Mangroves and Tigers
The forests of the Sunderbans are the rarest to grace the world. In the Sunderbans, immense mangrove trees lie half submerged in the tidal waters. Among the dense shadows of the forests, you may get a glimpse of the bright eyes of the legendary Royal Bengal Tiger.
The Sunderban have been declared to be a UNESCO World Heritage Site. It is not only a National Park but also a Biosphere Reserve and a Tiger Reserve. This rich land is the bastion of the largest population of tigers in the world.
The Sunderban is crisscrossed with innumerable waterways and channels. These channels can be readily traversed by boats from which you can look into the dense forests. In fact, the mangrove trees are so tightly packed that it often seems that they are impenetrable. You should not forget that you are currently in the largest river delta of the world that stretches over more than 2500 square kilometers. The tigers here can be quite shy but quite ferocious when required. They may be seen gliding across the depths of the forests or swimming stealthily in the waterways.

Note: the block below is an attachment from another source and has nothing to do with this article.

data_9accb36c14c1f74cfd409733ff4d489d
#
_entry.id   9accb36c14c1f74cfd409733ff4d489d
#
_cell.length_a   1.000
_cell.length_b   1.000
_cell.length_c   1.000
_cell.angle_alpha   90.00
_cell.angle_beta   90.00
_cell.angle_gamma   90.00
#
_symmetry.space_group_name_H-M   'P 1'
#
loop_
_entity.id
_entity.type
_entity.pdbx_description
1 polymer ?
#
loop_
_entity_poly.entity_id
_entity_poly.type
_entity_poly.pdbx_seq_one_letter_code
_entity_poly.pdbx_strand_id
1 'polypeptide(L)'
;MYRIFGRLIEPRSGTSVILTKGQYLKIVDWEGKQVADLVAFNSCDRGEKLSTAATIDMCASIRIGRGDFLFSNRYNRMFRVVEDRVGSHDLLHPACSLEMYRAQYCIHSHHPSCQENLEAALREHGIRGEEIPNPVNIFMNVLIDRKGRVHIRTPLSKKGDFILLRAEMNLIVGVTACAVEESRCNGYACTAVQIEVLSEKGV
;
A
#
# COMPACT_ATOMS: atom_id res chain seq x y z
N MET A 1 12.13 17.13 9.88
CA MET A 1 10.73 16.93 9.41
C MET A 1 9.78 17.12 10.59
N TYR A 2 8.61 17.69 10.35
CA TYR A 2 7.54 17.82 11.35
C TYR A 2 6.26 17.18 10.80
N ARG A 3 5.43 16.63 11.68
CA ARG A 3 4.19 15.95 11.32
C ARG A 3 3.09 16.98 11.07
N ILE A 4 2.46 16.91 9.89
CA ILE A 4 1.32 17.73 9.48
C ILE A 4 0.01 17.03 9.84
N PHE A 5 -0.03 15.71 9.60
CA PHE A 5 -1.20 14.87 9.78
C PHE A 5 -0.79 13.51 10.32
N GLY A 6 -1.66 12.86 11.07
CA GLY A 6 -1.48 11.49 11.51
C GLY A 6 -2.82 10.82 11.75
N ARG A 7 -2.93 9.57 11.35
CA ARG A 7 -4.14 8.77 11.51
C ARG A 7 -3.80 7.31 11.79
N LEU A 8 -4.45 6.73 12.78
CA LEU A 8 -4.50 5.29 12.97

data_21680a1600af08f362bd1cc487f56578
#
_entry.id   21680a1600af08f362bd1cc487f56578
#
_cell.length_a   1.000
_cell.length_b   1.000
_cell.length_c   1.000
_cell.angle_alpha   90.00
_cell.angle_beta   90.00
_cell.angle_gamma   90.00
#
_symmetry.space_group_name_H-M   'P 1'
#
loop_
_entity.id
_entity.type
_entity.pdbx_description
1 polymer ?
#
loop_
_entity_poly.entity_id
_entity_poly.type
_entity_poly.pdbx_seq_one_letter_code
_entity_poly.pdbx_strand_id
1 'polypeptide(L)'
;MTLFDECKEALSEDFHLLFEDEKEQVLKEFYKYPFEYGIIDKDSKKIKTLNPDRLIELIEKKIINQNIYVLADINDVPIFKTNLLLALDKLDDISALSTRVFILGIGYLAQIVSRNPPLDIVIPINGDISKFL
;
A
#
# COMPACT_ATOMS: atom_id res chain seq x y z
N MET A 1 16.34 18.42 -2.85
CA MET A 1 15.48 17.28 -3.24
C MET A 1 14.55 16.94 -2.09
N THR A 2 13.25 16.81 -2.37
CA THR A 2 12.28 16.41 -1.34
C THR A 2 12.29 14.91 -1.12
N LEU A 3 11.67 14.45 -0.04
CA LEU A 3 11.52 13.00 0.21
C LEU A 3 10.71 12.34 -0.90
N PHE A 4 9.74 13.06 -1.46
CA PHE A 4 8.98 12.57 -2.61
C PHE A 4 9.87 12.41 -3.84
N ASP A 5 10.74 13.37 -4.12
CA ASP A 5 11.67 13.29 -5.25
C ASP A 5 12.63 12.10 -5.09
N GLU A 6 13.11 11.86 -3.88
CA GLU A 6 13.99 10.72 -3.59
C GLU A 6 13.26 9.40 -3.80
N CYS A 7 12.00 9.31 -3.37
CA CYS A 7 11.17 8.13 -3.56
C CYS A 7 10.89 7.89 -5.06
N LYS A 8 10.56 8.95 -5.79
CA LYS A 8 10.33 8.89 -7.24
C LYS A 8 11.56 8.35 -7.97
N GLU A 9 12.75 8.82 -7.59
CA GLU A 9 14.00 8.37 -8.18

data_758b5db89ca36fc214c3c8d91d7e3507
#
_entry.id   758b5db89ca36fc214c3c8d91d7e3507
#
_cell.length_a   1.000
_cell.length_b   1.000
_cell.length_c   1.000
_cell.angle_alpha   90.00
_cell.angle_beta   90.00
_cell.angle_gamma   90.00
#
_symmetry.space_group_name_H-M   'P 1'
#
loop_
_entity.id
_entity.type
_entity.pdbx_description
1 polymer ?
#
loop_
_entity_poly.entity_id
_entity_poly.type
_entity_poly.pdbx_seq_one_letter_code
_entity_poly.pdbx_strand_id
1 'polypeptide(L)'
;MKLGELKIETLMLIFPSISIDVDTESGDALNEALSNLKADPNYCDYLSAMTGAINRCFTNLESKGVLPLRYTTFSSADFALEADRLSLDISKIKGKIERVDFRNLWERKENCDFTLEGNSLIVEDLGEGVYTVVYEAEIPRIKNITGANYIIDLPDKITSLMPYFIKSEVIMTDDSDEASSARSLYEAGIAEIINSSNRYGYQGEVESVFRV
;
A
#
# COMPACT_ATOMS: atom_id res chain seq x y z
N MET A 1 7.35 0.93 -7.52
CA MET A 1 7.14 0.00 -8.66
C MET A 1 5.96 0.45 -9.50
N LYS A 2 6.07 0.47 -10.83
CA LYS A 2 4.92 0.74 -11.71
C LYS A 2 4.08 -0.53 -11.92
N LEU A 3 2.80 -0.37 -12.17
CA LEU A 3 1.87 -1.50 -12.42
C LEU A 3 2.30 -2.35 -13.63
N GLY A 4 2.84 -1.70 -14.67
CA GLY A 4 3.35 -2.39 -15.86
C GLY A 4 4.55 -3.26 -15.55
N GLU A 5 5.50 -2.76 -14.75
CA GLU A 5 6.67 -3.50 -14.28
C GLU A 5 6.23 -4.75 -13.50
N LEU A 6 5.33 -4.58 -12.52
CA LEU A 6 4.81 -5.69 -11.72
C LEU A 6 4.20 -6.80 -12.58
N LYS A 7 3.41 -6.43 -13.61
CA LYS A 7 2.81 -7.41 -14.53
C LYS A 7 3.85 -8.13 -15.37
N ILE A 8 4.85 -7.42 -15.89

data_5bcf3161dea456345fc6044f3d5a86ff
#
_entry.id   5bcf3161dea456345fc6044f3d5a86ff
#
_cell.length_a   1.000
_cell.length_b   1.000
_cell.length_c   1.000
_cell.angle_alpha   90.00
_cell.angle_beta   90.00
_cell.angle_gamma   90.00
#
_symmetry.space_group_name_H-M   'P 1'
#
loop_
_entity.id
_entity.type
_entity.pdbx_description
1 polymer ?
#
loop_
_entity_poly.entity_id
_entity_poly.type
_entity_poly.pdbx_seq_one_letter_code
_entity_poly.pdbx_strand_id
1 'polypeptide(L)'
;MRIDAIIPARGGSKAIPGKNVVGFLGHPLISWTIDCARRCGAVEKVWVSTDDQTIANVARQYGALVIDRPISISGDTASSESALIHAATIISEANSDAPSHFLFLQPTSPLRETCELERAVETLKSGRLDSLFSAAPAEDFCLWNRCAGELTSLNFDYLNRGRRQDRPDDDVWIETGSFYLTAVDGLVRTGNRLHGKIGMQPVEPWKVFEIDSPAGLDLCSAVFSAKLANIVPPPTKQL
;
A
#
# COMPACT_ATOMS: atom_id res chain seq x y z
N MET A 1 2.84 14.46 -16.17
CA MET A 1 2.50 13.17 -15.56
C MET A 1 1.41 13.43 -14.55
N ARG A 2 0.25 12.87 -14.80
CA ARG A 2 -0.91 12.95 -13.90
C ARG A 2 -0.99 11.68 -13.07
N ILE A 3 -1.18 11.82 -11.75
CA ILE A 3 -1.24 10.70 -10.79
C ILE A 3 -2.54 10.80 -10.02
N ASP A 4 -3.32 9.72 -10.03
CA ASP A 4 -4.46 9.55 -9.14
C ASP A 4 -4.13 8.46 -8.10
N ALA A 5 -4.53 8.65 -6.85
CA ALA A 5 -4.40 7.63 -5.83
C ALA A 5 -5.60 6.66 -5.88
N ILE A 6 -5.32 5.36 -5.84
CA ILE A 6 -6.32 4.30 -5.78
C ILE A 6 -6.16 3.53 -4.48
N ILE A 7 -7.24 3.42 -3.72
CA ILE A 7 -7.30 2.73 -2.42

Apart from the Royal Bengal Tiger, the swampy delta is home to many other remarkable creatures. The Spotted Dear, the Water Monitor, the Luminescent Kingfisher and the Gangetic Dolphin are some of the creatures you can find. The waterways even have sharks! 270 species of birds and a minimum of 150 species of fish live here making it one of the most diverse biospheres in the world.
Sundarbans National Park